What a racket: head pays out Pounds 16k for a bit of hush
A school in Surrey was forced to pay Pounds 16,000 in penalties because it demanded that building work was stopped while pupils were taking their GCSEs. Chessington Community College paid the money to avoid disruption to candidates from power drilling next to the school hall where they were sitting exams.
The money was taken from the Pounds 27 million Chessington was given for a complete rebuild. It is a pathfinder school - handed the cash directly to manage the building programme itself - but it will have to claw back the amount as furniture and fixtures are installed for this summer's completion.
David Kemp, the headteacher, said he did not blame the building company for imposing the penalty, but added that it was just one of many problems that senior staff are left to deal with on their own when managing projects of this type.
"During 2007, the builders were doing piling work, which involved huge drilling machines," Mr Kemp said. "I had to stop them because the only facility I had was the school hall adjacent to where all the work was taking place.
"To avoid similar costs last year, we were forced to hold the exams off site. At one point we were looking at a local Holiday Inn."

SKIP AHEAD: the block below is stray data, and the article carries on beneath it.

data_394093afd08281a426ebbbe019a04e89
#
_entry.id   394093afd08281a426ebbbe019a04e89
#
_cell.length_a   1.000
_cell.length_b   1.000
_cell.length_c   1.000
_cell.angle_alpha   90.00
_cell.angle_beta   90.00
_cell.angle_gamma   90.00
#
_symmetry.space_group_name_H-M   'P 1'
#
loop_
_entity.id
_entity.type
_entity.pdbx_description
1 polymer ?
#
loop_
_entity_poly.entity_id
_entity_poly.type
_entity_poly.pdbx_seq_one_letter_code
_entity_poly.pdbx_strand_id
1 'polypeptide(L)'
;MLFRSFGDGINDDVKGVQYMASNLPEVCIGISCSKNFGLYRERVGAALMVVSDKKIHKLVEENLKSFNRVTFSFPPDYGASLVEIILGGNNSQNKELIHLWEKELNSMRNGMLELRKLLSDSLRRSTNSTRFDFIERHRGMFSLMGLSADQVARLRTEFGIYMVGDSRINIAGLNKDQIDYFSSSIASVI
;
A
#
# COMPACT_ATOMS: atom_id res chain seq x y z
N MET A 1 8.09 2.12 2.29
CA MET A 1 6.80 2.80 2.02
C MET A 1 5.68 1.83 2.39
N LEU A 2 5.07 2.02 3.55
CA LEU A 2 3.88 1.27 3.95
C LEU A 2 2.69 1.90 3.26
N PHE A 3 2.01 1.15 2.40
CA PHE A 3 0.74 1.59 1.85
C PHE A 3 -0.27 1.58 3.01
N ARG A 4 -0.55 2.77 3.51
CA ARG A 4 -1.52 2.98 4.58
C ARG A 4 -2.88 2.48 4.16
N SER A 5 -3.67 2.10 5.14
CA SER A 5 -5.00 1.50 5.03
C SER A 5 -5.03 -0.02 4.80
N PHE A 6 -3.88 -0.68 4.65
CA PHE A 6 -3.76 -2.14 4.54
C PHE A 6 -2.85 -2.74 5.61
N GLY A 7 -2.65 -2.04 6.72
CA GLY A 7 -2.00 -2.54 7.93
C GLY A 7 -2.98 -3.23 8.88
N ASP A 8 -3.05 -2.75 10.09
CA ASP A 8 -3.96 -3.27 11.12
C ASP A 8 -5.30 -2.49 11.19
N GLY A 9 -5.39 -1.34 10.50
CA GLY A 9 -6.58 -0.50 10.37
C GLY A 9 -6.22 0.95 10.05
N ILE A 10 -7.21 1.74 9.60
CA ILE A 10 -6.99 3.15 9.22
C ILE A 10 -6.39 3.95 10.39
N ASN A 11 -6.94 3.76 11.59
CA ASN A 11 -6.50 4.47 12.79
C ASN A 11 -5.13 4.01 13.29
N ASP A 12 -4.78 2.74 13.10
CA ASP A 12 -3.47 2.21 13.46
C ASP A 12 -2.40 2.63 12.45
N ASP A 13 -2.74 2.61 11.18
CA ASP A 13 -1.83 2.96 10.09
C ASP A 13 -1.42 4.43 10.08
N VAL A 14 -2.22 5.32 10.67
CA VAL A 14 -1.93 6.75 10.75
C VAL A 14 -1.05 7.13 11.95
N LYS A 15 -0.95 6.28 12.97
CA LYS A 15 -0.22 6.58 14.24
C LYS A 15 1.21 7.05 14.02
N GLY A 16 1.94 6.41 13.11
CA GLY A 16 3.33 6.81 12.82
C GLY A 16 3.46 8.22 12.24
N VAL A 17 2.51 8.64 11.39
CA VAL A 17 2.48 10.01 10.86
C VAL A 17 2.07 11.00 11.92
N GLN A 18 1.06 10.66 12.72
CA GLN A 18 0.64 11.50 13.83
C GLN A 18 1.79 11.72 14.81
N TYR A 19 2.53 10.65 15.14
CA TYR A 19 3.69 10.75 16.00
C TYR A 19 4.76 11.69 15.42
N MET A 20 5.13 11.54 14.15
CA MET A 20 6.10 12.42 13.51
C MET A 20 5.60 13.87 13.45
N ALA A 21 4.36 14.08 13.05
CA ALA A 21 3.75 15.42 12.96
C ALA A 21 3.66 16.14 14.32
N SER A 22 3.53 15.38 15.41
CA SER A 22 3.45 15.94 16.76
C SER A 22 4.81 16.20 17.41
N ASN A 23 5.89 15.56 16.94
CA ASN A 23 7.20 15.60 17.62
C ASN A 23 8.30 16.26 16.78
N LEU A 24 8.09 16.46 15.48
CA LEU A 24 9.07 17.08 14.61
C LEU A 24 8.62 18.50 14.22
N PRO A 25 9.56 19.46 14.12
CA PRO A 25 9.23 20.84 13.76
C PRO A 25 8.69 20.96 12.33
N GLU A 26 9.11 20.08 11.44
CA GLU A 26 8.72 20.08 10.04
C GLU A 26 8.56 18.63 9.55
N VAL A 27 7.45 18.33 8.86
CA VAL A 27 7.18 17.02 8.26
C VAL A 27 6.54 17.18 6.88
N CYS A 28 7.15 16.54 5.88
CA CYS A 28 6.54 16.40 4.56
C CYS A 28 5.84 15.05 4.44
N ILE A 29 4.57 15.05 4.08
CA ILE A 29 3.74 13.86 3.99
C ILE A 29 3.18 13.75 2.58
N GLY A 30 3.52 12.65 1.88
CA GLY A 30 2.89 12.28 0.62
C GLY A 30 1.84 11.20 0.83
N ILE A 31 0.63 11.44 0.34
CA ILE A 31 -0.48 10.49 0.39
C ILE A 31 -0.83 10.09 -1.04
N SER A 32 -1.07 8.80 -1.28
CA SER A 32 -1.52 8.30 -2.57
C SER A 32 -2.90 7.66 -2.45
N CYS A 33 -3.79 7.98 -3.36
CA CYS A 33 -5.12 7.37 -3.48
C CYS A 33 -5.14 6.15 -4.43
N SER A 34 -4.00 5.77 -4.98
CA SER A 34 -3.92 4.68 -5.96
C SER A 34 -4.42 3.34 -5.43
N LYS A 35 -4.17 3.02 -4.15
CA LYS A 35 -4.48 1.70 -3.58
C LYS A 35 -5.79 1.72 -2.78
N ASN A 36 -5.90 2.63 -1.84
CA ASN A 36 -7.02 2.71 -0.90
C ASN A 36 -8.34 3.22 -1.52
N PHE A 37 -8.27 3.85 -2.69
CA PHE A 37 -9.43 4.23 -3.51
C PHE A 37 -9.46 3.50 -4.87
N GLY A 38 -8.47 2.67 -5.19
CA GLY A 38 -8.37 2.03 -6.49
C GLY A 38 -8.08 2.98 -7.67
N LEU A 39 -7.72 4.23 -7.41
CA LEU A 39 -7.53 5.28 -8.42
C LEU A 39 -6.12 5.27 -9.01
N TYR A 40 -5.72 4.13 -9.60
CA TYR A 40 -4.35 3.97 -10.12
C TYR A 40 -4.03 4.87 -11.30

He added: "Ensuring quality of teaching and learning is difficult at the best of times, but trying to manage it during a major build is a constant job."
Mr Kemp feels that the sheer complexity of the project and having to make all the decisions alone means there is a temptation to "revert to type", rather than build a school for the future. "All design decisions and all functional decisions are down to you," he said. "We didn't quite revert to 'square classrooms' - but certainly our flexibility was reduced."
The news comes just two weeks after a National Audit Office report on the Building Schools for the Future programme stated that school leaders and senior staff were placed under "considerable pressure" and often felt isolated when it came to managing building projects.
The National Association of Head Teachers said that more should be done to provide support to heads overseeing big projects.
Clarissa Williams, president of the association, told The TES: "The schools have to fit in with the building timetable. The disruptions can go on for anything up to three or four years, and this can have an enormous impact on teachers and on the achievement of the pupils."
A Department for Children, Schools and Families spokesman said: "When local authorities were invited to take up the One School Pathfinder offer it was made very clear that the allocation, which is based on a standard cost calculator, was finite and that the local authority and school must work within that allocation or supplement it from other sources.
"This is a matter for the school and their local authority to resolve locally."